My firm belief is that if my kids are to become financially savvy young adults, they must have diverse and varied experience with handling money as soon as they can understand what it represents. If this education is absent, there are some clear dangers in navigating life’s money minefield.

From my vantage point as I work to shape the financial literacy programs offered by JA Canada, I see four risks for young adults if they don’t have a solid portfolio of financial experience as children.

Dependency
To me, dependency is the opposite of freedom. To have a fulfilling life one must feel that one has the power to make decisions that create the life one wants to live. Living paycheque to paycheque happens when you run out of cash before paying bills, buying food, or rewarding yourself. I recall vividly how incredibly stifling this situation was emotionally and spiritually when I was a university student. The last thing any parent wants for their child is financial dependency on them well into adulthood.

Skewed Values
Today’s consumer landscape is confusing. Young people are constantly being influenced by various and sophisticated messages designed to channel their desire to buy. This unchecked consumerism contradicts any instruction a person might receive about saving or fiscal responsibility. Without intervention with the full weight of your parental influence, kids risk developing unrealistic and unhealthy expectations that they are entitled to the latest trends. Worse yet, they may learn happiness is dependent on full participation in rabid consumerism.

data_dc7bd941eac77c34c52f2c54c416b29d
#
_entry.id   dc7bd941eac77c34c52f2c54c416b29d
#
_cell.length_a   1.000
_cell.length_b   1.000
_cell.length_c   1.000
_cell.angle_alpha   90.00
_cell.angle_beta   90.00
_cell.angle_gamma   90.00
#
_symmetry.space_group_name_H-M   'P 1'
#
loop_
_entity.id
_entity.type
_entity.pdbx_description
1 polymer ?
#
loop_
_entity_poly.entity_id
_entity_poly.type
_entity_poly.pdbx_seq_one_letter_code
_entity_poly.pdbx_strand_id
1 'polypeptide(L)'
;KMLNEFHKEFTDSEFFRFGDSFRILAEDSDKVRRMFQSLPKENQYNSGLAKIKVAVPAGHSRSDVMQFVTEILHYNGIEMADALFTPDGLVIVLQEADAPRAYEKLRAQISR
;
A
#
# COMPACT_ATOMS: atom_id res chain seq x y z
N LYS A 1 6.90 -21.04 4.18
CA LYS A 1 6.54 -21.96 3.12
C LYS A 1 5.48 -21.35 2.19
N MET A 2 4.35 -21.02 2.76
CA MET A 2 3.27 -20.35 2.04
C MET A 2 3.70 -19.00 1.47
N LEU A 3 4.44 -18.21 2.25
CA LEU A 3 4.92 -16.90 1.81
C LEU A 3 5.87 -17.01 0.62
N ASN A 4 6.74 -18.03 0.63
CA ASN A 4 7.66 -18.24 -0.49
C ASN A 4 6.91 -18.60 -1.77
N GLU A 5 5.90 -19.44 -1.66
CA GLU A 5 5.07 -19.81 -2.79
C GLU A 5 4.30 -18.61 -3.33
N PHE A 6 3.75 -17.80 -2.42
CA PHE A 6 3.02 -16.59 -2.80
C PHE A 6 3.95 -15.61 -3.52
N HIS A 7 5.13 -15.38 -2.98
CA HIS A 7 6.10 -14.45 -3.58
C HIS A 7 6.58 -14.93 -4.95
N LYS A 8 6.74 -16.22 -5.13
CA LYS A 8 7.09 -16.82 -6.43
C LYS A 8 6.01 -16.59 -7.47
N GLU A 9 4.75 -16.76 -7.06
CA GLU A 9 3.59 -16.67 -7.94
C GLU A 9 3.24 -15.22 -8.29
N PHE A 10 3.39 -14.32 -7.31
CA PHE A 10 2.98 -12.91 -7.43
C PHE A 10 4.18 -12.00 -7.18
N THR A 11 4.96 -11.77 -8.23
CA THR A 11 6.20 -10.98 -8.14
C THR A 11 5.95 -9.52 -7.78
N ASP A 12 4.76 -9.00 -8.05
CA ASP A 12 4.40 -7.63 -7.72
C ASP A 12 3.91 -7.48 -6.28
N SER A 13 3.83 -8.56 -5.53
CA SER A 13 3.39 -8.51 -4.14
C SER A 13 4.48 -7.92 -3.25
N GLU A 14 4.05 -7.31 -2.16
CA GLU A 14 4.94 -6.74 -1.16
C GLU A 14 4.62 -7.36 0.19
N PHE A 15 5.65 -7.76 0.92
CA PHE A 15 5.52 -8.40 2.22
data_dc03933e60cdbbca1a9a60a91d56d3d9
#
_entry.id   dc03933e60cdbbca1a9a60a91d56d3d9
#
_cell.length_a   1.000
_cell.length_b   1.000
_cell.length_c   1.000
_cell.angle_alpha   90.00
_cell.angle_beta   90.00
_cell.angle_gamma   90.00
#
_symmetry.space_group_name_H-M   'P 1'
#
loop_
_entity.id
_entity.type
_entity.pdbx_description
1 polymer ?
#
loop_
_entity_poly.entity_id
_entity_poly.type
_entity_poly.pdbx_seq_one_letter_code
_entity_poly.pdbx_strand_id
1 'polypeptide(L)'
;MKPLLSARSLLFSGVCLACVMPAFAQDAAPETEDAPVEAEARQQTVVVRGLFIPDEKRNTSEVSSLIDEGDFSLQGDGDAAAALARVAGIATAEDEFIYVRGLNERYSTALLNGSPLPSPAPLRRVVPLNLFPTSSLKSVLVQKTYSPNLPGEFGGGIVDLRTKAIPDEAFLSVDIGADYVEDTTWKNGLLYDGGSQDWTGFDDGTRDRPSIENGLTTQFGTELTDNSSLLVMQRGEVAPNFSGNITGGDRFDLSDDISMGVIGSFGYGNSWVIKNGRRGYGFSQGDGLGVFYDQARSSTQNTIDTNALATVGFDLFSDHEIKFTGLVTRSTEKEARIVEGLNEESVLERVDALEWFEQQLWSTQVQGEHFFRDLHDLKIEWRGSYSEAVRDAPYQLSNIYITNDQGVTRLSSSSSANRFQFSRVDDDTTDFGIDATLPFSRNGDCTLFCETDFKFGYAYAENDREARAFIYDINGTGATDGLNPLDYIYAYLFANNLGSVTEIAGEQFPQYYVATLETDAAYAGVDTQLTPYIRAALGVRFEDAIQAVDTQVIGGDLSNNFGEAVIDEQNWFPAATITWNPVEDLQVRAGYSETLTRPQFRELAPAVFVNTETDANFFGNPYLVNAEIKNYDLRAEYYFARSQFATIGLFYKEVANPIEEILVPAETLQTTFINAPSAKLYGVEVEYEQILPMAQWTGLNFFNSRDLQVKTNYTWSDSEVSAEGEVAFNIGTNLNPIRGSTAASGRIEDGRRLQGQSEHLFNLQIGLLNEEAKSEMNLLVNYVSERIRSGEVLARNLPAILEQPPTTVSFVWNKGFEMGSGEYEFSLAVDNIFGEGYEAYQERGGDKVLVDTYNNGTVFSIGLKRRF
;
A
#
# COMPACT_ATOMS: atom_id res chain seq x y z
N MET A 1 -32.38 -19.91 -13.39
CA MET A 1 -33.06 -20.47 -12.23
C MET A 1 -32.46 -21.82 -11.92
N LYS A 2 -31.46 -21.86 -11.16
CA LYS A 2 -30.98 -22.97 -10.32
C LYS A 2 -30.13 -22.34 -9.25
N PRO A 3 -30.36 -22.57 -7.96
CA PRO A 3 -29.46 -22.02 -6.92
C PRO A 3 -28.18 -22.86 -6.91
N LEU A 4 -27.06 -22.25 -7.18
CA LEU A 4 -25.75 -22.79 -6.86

Constraining Debt
On a weekly basis, I hear of more reports that Canadians are carrying record levels of consumer debt. With interest rates seemingly locked down below the rate of inflation, many rational adults succumb to their desires to improve, redecorate and upgrade. Of course, there are solid financial reasons to leverage credit to create stability (i.e. mortgage) or capitalize on real opportunity (i.e. postsecondary education), but kids without money smarts will have trouble seeing the constraints and potentially paralyzing effects of unhealthy debt on their future options.

Sinking Self-Esteem
Without positive money habits, the risk of a big financial mistake in young adulthood is higher. The cascading consequences of such a circumstance can turn the confident and empowered into the shaken and demoralized. It would be hard to quantify the long term, compounding effects of a false start to adult life, but surely this something we all would like to mitigate for our kids.

Of course, it’s not all bad. The opportunities in equipping kids with money mojo far exceed the dangers of not doing so. This is the spirit of Financial Literacy Month and the motivation of the thousands of volunteers who deliver our JA Dollars with Sense program in Canada. Together we are striving to be an upstream solution to the risks I see above.

As always, I am interested in your thoughts and reactions. Why is an early financial education important to you? What perils are you preventing by equipping kids with money mojo?

Stephen Lippa,
Vice-President, Education & Digital Strategy, JA Canada

This post by Stephen Lippa originally appeared in The Huffington Post on 11/18/2015.